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Donna Flood
Finding Heart
Mark, December 25, 1966


Mark, December 25, 1966My son, Mark, was born March 25, 1966. He was nine months old here in this snapshot and as can be seen he was actually running, not just walking. It was hard to believe he actually walked when he was six months old. By the time he was nine months old he was a challenge.

If the prairie Indian hospital where Rhonda was born hopelessly botched her delivery in contrast Baylor Hospital in Dallas where our doctor practice did more than right by us. He had the same problems as to a difficult delivery. The difference was he had a staff, back up counselors, quick decision making training going back not just to the medical but to the general military background from which all the early day settlers of Texas came. The doctor's quick thinking as to having an x-ray at the first sign of trouble which showed the baby caught on the pelvic bone helped him make a decision as to delivering Mark Caesarian.

One could not hold Rhonda's resident doctor at fault, really. The licensed doctor was suddenly on vacation and this threw everything into the hands of the youthful resident. He did the best he could with the help of only two brave nurses who were themselves young with no possible way of making the decisions necessary. One of the nurses had to keep calling to try to get someone to the hospital, there was just no one. I remember well her pleading over the phone, and even using more stern language as to saying, "I will not be held responsible for what is happening here."

Looking back now I understand, even though I still can't accept, all the variables to go into the situation. I had been a worker all my short life up until that time. Good grades, working two jobs to get into college, conscientious about my faith and study of the Bible and decisions to accept what I believed to be for the good of mankind.

Probably, it was something like someone going swimming in a 1920 swimsuit while everyone else was skinny dipping.

The year 1959 when Rhonda was born was not that far away from the world wars. Doctors did know to wash their hands, which was a hurdle conquered in their history. However, there was no laser surgery, certainly not. The old crutches of leaning on outdated methods for supporting veins and arteries was still a throw back to the triage methods of war time, and that was written in my blood all over the floor, the doctor, and the nurses, all partially because I took a stand against what was known even then as blood tainted with disease, not A.I.D.'s but certainly, syphilis.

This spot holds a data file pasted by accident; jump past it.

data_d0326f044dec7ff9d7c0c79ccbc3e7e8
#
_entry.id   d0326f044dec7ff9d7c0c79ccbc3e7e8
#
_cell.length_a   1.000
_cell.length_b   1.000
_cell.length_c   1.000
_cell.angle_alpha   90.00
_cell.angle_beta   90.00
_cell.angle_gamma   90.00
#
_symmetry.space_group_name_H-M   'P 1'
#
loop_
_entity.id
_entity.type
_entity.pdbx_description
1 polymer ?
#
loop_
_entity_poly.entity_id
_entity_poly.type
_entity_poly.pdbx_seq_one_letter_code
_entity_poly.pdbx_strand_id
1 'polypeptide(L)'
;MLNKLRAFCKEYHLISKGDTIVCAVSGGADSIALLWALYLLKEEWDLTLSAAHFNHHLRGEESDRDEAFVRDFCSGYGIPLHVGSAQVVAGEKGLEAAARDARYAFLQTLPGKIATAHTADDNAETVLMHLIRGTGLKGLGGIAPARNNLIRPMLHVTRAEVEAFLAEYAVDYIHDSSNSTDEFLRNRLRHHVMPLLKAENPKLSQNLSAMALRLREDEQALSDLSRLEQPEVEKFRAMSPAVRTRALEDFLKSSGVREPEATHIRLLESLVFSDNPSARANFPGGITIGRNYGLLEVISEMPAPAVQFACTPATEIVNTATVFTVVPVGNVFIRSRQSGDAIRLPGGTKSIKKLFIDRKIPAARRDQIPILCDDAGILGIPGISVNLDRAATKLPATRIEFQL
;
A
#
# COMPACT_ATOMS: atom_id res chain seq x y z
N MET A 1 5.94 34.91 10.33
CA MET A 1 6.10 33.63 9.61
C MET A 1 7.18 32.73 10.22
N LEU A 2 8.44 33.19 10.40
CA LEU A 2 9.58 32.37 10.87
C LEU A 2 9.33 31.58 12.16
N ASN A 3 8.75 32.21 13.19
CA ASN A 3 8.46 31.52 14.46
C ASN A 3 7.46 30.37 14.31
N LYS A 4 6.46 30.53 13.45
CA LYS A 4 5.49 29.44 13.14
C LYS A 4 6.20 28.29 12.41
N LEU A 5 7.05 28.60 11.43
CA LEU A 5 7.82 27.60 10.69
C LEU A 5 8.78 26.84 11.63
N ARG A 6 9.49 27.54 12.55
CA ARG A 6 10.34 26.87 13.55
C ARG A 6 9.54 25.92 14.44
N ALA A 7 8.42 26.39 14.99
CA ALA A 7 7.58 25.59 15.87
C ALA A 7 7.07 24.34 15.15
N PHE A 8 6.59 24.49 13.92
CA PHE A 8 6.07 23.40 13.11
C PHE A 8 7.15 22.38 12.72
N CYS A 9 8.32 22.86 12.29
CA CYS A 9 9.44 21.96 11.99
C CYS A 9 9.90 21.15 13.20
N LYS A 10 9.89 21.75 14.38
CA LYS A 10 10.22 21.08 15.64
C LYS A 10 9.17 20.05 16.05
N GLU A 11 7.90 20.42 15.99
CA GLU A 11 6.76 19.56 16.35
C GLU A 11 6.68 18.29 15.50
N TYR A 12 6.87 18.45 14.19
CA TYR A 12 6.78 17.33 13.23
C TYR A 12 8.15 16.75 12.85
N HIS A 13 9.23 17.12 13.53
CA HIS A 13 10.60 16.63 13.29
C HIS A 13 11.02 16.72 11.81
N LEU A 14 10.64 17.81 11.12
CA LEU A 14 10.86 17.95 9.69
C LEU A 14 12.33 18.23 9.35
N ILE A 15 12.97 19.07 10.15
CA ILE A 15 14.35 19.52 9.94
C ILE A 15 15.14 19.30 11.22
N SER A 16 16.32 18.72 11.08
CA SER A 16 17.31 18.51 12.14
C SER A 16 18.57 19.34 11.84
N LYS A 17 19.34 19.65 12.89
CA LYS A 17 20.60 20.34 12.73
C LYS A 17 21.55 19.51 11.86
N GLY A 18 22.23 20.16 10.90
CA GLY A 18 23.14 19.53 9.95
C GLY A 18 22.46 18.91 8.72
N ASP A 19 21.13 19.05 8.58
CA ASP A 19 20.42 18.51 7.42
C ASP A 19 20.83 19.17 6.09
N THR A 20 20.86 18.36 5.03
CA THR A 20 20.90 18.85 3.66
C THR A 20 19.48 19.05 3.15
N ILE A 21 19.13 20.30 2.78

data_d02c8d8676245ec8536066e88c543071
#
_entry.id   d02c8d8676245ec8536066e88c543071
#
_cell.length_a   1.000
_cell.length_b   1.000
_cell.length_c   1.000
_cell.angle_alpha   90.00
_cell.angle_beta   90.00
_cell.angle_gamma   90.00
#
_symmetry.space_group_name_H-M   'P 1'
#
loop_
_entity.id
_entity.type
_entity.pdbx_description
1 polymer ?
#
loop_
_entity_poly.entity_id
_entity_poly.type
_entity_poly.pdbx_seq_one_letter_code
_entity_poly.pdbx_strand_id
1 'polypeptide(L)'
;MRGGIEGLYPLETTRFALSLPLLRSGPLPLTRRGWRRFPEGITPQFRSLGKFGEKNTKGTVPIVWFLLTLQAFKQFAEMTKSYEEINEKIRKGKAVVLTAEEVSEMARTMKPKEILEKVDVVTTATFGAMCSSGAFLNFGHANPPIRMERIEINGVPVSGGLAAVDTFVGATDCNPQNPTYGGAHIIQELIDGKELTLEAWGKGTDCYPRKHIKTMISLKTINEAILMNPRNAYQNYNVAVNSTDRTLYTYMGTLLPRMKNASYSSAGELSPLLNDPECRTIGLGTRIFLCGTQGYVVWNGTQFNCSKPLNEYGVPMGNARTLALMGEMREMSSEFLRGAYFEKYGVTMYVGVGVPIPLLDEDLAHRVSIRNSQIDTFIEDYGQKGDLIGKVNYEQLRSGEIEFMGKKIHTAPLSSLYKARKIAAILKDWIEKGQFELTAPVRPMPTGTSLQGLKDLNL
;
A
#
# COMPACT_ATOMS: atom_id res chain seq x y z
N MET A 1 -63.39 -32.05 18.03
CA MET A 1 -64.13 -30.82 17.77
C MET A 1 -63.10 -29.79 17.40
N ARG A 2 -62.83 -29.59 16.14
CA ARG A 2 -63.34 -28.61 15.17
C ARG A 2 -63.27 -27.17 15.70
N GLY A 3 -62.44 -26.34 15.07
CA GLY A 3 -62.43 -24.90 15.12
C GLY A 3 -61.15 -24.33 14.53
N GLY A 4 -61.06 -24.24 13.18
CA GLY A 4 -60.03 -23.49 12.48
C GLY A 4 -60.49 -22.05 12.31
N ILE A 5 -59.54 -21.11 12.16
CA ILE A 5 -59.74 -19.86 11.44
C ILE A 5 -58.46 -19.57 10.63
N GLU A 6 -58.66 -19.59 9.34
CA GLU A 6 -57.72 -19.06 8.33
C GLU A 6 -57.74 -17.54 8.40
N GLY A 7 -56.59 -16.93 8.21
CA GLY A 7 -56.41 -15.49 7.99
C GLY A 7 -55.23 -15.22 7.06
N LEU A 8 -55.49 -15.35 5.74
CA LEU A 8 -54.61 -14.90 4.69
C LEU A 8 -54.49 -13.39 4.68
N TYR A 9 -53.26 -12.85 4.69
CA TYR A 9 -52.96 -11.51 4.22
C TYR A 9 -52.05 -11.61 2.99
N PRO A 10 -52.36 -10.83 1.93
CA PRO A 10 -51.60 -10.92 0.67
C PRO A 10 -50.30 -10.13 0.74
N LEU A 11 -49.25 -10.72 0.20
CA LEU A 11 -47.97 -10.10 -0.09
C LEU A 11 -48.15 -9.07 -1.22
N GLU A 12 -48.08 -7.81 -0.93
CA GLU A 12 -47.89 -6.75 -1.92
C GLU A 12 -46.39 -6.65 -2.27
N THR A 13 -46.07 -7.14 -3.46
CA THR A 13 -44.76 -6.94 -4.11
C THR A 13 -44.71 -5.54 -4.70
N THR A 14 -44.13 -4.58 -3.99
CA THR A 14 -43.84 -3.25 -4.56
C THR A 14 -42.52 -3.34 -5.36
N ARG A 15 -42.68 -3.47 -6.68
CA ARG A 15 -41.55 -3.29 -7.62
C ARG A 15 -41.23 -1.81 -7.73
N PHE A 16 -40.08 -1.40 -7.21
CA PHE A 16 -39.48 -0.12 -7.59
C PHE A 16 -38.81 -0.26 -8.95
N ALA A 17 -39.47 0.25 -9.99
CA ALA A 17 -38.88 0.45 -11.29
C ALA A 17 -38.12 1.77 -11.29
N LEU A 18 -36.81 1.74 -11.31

Doctors were still limping along with the indecision as to racial standards. In explanation; where do you fit a fair skinned half breed, who is in an Indian hospital. The doctors serving in this place did so out of their feelings for the American Indian. Something there in that complicated make up called a mind couldn't be set aside, and as a result the ugly thing now called reverse prejudiced was in force. The doctor who came forth in the emergency by the grace of God did not have this on his shoulders. If he had not been there free from it probably, I wouldn't be sitting her sharing this information at this time. His only downfall was as before mentioned, no staff, no counselors, and limited experience due to his youth. Certainly this was covered over by his great courage and bravery. He worked all night with Rhonda to keep her alive, holding her in his arms rubbing her feet and legs when she became blue.

Two days after Rhonda was born a girl who was exactly the same amount of Native American as I am, but looking to be totally Indian came into the hospital. She was not legally married as I was. The girl had slipped through school quiet easily. The difference between us was that she accepted what society believed she had to be, a lesser person because of her race. Her baby was born, delivered by the head doctor, who had his staff ready for a caesarian. Although, at the time I was deeply grieved over the brain injuries to my own child I never felt anger toward the girl. Truthfully, I was happy another life had not been ruined and that her baby was beautiful without being beaten black and blue, with swollen shut eyes and misshapen head.

These were the issues up until this period and time of our lives. We had no idea of more hidden, actually still not addressed problems, the sibling would have in dealing with all the emotions involved with being a well brother or sister to someone who lives in a daily danger as to simply being able to live. There was no counsel for that and society is not as kind to the well child. Some weird quirk in justice to be meted out gives otherwise kind people a need to punish the well child for being okay when their sister or brother is not. This is the difficult, tiger one has to work around, which is not easy, when even learning has not gone there yet. I have observed many people working around it, some do better than others. It would be interesting to see what their solutions are, mine weren't that good. We made it through but not without a lot of pain and suffering.


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